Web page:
Quebec City homeless shelter must close due to lack of funding

Every year, the Salvation Army in Old Quebec runs a deficit of about $650,000, and it can no longer afford to stay open, providing emergency beds and other services.

The Salvation Army shelter will close in July unless the province steps in with funding

The two Salvation Army homeless shelters in Quebec City will have to close their doors in July, because the organization can no longer afford to provide services at its Old Quebec location. (Nicole Germain/Radio-Canada)

One of Quebec City's largest homeless shelters will be forced to close its doors in July because administrators can no longer afford to keep it operational.

The Salvation Army Quebec division runs two shelters in the city, L'Hôtellerie pour hommes and La Maison Charlotte. Together, these two shelters provide 60 beds for men and 18 for women.

Despite a need for these beds, the Salvation Army in Old Quebec runs a deficit of about $650,000 annually, and it can no longer afford to stay open.

"We just can't afford it anymore, we're basically losing money every year," said Brigitte Saint-Germain, the director of public relations for the Salvation Army Quebec division.

"The need is there, the willingness of the Army is there. We have been around in Quebec City for over 100 years and we want to continue the mission," she said.

The organization is not eligible for funding from the province because it doesn't have a board of directors in Quebec. It's an international organization with a head office in England and a board of directors in Toronto.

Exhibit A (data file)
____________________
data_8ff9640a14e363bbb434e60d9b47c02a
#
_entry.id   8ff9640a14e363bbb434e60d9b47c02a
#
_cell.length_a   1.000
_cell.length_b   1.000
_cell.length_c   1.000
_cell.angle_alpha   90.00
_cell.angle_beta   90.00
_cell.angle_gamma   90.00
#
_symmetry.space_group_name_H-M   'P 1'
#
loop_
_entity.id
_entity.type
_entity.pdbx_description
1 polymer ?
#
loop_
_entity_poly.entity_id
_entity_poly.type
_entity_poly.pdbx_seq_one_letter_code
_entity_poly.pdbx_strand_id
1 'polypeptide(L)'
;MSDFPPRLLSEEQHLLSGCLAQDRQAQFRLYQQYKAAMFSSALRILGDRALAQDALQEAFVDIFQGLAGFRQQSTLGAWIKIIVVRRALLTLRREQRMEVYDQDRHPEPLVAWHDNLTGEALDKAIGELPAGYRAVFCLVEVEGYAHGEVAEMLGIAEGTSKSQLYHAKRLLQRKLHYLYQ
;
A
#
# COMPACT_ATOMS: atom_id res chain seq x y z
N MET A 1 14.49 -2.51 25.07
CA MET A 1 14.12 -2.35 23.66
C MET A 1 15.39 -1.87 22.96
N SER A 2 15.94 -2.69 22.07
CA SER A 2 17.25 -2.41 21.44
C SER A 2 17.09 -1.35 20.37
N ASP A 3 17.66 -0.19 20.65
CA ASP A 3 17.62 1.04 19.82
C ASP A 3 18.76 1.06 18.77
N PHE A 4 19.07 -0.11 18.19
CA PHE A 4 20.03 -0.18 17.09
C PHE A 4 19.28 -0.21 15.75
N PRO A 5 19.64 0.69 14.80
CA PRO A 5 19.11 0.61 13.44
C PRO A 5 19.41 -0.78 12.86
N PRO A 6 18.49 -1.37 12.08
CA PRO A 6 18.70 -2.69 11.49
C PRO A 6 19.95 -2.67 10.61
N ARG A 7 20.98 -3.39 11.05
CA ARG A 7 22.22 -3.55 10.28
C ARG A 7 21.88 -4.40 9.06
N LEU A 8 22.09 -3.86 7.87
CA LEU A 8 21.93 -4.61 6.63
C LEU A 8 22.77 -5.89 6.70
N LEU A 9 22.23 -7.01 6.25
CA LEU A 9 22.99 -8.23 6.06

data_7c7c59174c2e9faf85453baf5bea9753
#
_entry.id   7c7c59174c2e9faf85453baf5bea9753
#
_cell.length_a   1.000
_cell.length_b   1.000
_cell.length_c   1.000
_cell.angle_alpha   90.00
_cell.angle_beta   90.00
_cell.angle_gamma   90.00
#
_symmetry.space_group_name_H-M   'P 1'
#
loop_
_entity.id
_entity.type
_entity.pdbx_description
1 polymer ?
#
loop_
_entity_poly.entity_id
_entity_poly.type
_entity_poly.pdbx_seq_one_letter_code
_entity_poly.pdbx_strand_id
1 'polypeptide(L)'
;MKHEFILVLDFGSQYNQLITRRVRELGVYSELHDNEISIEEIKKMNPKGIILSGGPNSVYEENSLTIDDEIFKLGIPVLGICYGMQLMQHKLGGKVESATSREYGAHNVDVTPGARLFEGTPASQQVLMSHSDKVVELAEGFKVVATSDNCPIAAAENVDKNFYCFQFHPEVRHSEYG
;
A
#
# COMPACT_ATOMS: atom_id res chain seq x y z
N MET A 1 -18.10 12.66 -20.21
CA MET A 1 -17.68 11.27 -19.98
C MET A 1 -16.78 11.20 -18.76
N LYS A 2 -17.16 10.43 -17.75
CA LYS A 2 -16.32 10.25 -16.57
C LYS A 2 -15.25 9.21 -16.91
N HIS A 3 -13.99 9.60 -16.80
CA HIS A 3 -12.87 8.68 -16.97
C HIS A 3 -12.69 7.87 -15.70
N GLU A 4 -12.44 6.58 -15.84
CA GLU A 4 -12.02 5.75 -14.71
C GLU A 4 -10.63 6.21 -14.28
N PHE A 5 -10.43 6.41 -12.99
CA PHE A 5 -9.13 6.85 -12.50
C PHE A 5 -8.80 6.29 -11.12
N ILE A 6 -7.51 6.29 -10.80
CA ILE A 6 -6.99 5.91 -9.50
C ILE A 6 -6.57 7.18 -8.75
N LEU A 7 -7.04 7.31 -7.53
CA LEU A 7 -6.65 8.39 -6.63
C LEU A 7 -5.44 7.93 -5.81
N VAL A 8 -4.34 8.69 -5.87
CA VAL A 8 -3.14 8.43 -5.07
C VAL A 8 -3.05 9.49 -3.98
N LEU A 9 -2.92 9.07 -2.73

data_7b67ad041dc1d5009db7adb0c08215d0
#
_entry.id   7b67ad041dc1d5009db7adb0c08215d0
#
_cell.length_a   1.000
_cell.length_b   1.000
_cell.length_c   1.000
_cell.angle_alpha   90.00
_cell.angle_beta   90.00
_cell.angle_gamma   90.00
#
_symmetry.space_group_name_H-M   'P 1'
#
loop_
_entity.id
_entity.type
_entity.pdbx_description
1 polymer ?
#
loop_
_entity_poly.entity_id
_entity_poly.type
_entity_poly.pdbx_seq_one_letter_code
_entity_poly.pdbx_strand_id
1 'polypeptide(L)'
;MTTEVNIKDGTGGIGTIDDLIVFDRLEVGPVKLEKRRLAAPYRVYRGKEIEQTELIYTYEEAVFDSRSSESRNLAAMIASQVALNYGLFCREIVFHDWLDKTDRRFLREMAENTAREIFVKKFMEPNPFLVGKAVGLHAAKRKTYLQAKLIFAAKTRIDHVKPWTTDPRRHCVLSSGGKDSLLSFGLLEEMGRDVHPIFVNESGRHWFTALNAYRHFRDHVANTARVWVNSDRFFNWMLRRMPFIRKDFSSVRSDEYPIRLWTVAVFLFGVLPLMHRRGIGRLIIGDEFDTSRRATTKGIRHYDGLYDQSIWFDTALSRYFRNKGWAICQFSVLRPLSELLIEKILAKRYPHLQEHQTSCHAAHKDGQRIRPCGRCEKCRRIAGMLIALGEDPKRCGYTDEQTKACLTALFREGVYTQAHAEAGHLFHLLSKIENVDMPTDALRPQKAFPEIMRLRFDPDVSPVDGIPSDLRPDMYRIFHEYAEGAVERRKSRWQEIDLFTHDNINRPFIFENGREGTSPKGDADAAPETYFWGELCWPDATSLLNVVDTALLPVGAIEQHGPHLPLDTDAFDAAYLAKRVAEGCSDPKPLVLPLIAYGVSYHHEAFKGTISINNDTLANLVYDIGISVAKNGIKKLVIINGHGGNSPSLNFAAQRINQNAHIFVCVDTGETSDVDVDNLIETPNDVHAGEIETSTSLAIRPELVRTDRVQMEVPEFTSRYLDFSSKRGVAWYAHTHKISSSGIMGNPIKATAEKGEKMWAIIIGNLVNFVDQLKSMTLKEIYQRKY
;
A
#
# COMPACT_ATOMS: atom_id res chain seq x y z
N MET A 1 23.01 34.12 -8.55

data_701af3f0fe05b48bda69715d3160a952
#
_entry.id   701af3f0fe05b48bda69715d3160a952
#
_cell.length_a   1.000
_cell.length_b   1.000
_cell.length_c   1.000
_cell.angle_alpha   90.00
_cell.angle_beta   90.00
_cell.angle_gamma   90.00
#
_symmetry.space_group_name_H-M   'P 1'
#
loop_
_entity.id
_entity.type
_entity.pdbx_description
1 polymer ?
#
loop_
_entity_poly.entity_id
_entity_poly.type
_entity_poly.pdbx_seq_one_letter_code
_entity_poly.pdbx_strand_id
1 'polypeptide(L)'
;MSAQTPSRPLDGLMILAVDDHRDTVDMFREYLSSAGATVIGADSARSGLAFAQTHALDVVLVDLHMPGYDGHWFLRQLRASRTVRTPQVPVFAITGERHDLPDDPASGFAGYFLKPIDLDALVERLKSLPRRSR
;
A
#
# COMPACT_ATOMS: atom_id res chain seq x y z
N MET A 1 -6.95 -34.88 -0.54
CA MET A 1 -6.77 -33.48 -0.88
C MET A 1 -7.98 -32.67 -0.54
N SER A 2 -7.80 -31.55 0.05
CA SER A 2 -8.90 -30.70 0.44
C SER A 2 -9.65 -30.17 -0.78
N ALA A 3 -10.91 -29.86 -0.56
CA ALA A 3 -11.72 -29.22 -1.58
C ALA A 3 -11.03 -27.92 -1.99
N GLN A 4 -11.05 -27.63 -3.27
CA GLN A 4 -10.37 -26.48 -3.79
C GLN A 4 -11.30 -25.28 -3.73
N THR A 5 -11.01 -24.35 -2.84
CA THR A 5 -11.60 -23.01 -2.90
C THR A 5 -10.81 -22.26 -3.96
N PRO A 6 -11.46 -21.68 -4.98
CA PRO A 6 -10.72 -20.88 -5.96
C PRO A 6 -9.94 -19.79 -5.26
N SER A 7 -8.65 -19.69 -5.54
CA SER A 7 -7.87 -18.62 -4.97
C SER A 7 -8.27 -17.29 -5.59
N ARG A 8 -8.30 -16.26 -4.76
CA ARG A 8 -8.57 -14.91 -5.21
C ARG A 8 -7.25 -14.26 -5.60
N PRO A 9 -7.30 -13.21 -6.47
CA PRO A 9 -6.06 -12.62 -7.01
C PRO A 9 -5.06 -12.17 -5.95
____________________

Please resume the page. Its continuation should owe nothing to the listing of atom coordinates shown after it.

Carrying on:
If no funding can be secured, Saint-Germain said, the shelters will close July 31.

That will cut the number of available beds in the city by almost half. Beyond temporary housing, the organization also provides food and other services to people, like support getting back into the workforce.

Some of the Salvation Army's local staff have been with the organization for more than 15 years, and Saint-Germain said many were "in shock" to hear the shelter will close.

"It's very hard for us to come to this conclusion, because the mission of the Salvation Army comes from the heart," she said. "It's heartbreaking."

Saint-Germain said she's seen an increase in clients in recent years, and the shelter is often full to capacity, especially in the winter.

Her team has been working with management at L'Auberivière, Quebec City's other large shelter, to find longer-term solutions for people.

Lauberivière shelter general manager Eric Boulay told Radio-Canada he is concerned the Salvation Army closing will increase the pressure on his organization to provide beds and services to the city's homeless population. (Nicole Germain/Radio-Canada)

Eric Boulay, the general manager of L'Auberivière, agrees there has been an increased need for shelter beds in the city.

He told Radio-Canada he's concerned about the demand on L'Auberivière if the Salvation Army closes.

"The Quebec City shelters are already often at capacity and have to turn people away due to lack of space," he said. "My primary concern is for the people who sometimes have to sleep on the street."

With files from Julia Page, Breakaway, and Radio-Canada